# Wire surrounded by a linear dielectric in a uniform E field

• physicsisfun0
In summary, we have an uncharged, conducting wire surrounded by a linear dielectric material and placed in an external electric field. The electric potential inside (a < s < b) can be represented by Vinbetween=Acosφ + (B/s)cosφ, and outside (s > b) by Voutside=-Eoscosφ + (D/s) cosφ. The boundary conditions are set to ensure continuity of the electric potential and electric field. The correct application of these conditions will allow for the determination of the surface density on the dielectric of a bound and free charge at s=a and s=b. The current attempt at a solution may not be accurate due to potential errors in applying the boundary conditions and dimensionally inconsistent terms
physicsisfun0

## Homework Statement

We have an uncharged, conducting wire with radius a. We surround it by a linear dielectric material, εr, which goes out to radius b. We place this in an external electric field, Eo.

## Homework Equations

We have electric potential inside (a < s < b)
Vinbetween=Acosφ + (B/s)cosφ
and outside (s > b)
Voutside=-Eoscosφ + (D/s) cosφ

Our boundary conditions are:
Vinbetween=Voutside
εrEsinrEsout
when s = a, V = 0
when s = b, V = -Eoscosφ

## The Attempt at a Solution

I have solved for the constant and got:
A = - B/a2
B = (-Eob2 + D)/(b2(a-2 + a-2)
D = -((εrb2Eo + εrBEo + (Eo/a2) + (Eo/a2))b)/(b(a-2 + b-2 - εr + εrb)

Is this correct? Once I know these, I can find electric potential and electric field. From there, how would I go about solving for surface density on the dielectric of a bound and free charge, when s=a and s=b.

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It is not clear that you have applied the boundary conditions correctly. Presumably there is vacuum for s > b therefore there ought to be terms with ε0 coming from the continuity of the normal component of ##\vec D## across the boundary, $$\epsilon_r \frac{\partial V_I}{\partial s}=\epsilon_0 \frac{\partial V_{II}}{\partial s}$$ Also the sum in the expression for coefficient D (Eo/a2))b)/(b(a-2 + b-2 - εr + εrb) is dimensionally inconsistent.

## 1. What is a linear dielectric?

A linear dielectric is a non-conductive material that can be polarized by an electric field. This means that the material's atoms or molecules will align in response to the electric field, resulting in an overall charge separation within the material.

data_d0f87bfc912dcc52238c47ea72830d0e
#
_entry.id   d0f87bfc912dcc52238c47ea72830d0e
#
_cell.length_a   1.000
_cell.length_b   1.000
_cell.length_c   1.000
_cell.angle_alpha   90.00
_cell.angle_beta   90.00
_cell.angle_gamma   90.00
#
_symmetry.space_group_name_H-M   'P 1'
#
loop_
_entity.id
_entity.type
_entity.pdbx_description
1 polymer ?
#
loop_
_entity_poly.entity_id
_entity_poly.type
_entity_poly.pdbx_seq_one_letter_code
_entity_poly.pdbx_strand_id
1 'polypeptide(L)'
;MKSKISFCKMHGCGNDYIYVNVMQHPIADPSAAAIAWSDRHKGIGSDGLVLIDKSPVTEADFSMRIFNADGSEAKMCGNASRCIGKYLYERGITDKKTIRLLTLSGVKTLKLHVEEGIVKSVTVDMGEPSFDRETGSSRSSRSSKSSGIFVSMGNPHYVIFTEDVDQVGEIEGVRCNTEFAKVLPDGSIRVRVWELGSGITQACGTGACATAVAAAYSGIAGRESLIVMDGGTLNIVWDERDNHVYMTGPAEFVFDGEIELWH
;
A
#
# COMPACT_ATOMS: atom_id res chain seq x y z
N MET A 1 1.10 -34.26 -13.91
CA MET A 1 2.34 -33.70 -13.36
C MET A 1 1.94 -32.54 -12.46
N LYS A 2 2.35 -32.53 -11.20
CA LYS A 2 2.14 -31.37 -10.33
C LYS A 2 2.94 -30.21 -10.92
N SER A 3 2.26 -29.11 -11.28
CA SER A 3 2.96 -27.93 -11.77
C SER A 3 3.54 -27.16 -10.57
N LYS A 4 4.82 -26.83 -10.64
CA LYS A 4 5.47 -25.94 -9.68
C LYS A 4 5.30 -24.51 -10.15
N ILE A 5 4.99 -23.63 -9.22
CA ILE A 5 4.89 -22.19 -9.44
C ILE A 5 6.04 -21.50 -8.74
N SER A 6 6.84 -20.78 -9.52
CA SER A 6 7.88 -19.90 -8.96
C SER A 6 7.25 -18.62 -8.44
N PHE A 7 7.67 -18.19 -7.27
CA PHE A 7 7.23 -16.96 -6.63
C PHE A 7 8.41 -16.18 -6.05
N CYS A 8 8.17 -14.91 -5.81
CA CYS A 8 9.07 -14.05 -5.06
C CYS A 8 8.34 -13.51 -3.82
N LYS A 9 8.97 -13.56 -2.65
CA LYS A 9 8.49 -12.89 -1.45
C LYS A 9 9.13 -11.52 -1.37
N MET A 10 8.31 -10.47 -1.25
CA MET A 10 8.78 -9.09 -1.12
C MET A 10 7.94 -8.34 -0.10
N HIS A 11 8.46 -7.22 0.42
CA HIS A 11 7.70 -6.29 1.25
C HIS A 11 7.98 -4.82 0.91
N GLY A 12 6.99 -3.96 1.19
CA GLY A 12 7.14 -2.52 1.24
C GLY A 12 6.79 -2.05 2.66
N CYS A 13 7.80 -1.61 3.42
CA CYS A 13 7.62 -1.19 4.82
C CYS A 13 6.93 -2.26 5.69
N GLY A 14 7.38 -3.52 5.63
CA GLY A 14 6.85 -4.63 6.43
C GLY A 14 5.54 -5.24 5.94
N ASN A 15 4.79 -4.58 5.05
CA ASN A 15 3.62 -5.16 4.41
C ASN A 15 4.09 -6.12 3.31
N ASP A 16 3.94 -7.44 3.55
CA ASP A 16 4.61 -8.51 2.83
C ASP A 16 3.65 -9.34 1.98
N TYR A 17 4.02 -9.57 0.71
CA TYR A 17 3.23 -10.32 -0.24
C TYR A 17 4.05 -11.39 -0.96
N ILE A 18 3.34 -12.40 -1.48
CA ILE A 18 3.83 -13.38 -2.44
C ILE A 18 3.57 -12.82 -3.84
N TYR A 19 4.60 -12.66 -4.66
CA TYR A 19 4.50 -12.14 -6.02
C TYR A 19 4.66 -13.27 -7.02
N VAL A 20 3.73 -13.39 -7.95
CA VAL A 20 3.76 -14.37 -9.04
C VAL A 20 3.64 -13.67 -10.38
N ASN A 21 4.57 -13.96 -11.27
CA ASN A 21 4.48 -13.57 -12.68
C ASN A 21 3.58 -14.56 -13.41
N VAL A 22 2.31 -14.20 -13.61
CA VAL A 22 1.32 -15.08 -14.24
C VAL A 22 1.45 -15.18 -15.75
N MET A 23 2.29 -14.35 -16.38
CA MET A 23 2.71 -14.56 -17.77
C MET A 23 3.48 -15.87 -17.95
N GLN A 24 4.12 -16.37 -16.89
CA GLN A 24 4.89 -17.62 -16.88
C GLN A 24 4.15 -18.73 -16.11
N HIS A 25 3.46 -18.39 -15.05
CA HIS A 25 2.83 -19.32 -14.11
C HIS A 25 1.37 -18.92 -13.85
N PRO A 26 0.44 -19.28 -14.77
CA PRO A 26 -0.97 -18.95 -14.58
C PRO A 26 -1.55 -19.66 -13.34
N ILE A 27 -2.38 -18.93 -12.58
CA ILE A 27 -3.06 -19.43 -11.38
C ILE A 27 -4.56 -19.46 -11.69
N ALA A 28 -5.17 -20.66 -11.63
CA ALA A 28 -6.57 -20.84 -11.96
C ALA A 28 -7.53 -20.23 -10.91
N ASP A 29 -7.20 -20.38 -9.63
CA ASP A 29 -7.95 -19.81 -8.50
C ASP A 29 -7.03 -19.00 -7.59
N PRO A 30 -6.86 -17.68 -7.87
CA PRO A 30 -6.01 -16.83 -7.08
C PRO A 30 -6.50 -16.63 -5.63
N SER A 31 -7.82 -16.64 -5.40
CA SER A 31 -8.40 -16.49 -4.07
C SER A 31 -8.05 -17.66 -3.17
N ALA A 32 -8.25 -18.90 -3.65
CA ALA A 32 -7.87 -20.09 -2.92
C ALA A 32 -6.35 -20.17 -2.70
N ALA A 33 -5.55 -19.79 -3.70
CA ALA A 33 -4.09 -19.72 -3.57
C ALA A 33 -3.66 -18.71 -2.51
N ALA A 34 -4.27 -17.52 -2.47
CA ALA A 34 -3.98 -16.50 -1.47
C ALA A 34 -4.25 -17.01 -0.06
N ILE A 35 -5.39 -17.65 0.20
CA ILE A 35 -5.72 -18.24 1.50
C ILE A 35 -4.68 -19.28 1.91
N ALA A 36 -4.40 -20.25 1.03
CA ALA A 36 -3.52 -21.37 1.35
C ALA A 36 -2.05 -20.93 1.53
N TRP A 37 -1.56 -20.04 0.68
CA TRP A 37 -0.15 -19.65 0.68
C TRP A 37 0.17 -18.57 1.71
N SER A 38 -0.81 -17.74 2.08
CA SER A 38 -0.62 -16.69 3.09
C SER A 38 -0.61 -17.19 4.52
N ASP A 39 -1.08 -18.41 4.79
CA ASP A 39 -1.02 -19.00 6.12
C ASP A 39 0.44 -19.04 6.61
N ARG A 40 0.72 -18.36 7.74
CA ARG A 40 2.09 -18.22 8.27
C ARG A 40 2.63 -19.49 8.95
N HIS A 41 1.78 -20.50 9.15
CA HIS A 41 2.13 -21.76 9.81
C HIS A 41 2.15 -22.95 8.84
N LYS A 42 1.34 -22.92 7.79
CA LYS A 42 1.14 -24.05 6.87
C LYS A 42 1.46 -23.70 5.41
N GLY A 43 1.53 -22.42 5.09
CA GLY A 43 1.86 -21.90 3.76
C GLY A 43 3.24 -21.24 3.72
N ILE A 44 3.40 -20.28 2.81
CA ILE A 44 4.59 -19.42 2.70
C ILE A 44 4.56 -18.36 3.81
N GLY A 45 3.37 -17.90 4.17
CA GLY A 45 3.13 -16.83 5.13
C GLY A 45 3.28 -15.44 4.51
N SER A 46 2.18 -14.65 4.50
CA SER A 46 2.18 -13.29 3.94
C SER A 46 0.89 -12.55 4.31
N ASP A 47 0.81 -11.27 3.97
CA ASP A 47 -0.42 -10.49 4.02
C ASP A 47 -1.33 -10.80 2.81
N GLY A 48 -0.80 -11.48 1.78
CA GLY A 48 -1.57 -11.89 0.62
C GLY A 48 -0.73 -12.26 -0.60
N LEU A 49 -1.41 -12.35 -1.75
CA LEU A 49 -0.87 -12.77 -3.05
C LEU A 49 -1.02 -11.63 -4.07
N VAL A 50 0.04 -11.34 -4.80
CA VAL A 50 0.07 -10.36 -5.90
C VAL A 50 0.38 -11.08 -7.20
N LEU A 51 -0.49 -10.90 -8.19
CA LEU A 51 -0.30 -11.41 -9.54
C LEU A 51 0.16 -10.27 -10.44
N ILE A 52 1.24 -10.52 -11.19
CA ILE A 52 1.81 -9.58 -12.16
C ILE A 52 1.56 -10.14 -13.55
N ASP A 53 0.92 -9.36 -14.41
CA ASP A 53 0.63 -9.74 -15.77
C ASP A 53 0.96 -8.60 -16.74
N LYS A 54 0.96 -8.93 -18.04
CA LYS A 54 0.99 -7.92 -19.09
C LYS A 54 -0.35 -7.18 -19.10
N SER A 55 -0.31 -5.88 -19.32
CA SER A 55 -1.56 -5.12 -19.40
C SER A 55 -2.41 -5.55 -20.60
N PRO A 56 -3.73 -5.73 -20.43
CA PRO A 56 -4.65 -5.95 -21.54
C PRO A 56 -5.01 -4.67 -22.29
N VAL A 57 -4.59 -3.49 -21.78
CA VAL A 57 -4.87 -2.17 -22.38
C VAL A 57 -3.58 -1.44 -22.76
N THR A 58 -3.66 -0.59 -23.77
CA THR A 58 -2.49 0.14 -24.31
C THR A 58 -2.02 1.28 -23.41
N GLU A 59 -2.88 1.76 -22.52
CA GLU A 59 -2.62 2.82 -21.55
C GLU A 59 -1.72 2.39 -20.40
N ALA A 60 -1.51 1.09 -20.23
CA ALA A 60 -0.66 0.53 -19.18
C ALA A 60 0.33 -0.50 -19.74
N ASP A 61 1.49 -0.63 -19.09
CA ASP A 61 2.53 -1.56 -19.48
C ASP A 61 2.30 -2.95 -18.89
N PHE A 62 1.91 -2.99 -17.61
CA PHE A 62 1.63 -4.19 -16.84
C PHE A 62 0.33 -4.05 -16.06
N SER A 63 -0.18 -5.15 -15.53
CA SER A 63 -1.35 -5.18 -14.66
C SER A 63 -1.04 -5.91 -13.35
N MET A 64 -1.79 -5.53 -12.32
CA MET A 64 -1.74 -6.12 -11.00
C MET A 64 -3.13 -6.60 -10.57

## 2. How does a wire surrounded by a linear dielectric behave in a uniform E field?

In a uniform electric field, the wire surrounded by a linear dielectric will experience a force due to the electric field. This force will cause the wire and the dielectric material to polarize, resulting in a net charge on the wire and the dielectric.

## 3. What is the purpose of using a linear dielectric in this scenario?

The presence of a linear dielectric can increase the capacitance of the wire in the electric field. This is because the dielectric material increases the effective distance between the charges on the wire, resulting in a larger potential difference for the same amount of charge.

## 4. How does the dielectric constant of the material affect the behavior of the wire in the electric field?

The dielectric constant, also known as the relative permittivity, determines the degree to which a material can be polarized. A higher dielectric constant means that the material can be more easily polarized, resulting in a larger capacitance and a stronger force on the wire in the electric field.

## 5. Is the behavior of the wire surrounded by a linear dielectric in a uniform E field affected by the shape or size of the wire?

Yes, the shape and size of the wire can affect its behavior in the electric field. A longer wire will experience a greater force, while a thicker wire will have a larger capacitance. Additionally, the shape of the wire can affect how the electric field interacts with the wire and the surrounding dielectric material.

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